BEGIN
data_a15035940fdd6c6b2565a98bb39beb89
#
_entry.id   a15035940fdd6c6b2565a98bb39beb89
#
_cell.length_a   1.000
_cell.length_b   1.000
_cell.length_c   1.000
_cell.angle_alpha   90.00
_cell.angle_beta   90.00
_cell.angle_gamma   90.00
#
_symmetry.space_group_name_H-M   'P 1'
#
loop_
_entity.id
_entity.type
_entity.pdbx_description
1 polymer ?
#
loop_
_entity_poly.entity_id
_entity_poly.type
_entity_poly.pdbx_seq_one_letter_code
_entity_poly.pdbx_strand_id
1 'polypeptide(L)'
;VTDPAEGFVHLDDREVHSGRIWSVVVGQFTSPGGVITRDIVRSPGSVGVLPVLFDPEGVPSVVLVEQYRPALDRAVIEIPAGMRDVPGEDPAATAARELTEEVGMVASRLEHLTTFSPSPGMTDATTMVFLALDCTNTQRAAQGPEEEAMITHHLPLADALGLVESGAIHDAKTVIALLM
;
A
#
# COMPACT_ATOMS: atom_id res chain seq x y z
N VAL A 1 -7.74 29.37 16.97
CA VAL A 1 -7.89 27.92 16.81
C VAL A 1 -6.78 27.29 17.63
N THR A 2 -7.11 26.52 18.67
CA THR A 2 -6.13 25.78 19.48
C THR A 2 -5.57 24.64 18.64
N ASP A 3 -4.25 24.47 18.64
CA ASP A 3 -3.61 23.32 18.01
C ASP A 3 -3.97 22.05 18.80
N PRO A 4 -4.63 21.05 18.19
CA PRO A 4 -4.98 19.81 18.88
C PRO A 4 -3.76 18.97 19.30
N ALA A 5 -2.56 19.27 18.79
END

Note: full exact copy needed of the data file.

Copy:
data_a15035940fdd6c6b2565a98bb39beb89
#
_entry.id   a15035940fdd6c6b2565a98bb39beb89
#
_cell.length_a   1.000
_cell.length_b   1.000
_cell.length_c   1.000
_cell.angle_alpha   90.00
_cell.angle_beta   90.00
_cell.angle_gamma   90.00
#
_symmetry.space_group_name_H-M   'P 1'
#
loop_
_entity.id
_entity.type
_entity.pdbx_description
1 polymer ?
#
loop_
_entity_poly.entity_id
_entity_poly.type
_entity_poly.pdbx_seq_one_letter_code
_entity_poly.pdbx_strand_id
1 'polypeptide(L)'
;VTDPAEGFVHLDDREVHSGRIWSVVVGQFTSPGGVITRDIVRSPGSVGVLPVLFDPEGVPSVVLVEQYRPALDRAVIEIPAGMRDVPGEDPAATAARELTEEVGMVASRLEHLTTFSPSPGMTDATTMVFLALDCTNTQRAAQGPEEEAMITHHLPLADALGLVESGAIHDAKTVIALLM
;
A
#
# COMPACT_ATOMS: atom_id res chain seq x y z
N VAL A 1 -7.74 29.37 16.97
CA VAL A 1 -7.89 27.92 16.81
C VAL A 1 -6.78 27.29 17.63
N THR A 2 -7.11 26.52 18.67
CA THR A 2 -6.13 25.78 19.48
C THR A 2 -5.57 24.64 18.64
N ASP A 3 -4.25 24.47 18.64
CA ASP A 3 -3.61 23.32 18.01
C ASP A 3 -3.97 22.05 18.80
N PRO A 4 -4.63 21.05 18.19
CA PRO A 4 -4.98 19.81 18.88
C PRO A 4 -3.76 18.97 19.30
N ALA A 5 -2.56 19.27 18.79